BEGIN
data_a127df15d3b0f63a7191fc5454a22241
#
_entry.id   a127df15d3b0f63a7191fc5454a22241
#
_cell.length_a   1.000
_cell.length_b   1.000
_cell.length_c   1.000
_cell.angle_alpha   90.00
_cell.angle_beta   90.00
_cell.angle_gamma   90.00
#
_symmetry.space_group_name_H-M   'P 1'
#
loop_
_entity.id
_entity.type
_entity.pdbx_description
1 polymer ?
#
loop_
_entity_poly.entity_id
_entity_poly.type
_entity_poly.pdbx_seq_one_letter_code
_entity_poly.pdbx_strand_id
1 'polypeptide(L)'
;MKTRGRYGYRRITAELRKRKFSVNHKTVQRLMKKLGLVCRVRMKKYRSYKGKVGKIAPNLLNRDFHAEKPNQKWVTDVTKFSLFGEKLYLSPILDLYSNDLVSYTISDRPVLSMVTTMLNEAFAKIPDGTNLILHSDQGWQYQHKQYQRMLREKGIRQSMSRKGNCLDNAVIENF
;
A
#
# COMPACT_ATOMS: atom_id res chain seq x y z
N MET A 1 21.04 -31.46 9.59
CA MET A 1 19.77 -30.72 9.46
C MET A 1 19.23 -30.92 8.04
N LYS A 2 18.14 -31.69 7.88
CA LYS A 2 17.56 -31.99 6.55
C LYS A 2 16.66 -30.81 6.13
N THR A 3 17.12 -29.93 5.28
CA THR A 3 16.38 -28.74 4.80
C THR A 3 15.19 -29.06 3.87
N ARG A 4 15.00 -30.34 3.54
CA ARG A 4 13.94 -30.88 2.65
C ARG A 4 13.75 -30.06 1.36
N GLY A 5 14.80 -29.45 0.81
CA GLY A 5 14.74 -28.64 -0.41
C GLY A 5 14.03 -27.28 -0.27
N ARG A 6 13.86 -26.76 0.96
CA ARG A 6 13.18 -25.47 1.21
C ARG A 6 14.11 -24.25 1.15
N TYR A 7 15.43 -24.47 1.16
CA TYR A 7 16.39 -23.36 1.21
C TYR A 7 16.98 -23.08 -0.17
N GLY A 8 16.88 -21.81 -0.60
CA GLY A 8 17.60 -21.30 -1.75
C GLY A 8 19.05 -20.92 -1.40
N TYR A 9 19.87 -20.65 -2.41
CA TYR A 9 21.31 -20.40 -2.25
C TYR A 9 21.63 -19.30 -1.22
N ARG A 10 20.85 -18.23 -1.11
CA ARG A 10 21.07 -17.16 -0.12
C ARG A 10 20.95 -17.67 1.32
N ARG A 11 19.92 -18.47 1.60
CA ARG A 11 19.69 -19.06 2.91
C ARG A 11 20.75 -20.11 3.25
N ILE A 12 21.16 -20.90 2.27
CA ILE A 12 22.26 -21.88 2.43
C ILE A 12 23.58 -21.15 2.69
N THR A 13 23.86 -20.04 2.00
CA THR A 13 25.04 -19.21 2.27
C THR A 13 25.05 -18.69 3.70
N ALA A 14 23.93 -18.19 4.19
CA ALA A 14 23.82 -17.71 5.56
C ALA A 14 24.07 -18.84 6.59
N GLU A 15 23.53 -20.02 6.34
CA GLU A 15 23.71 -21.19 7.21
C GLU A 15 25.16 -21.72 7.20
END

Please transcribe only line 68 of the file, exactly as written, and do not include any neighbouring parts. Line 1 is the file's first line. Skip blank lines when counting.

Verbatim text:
CA THR A 13 25.04 -19.21 2.27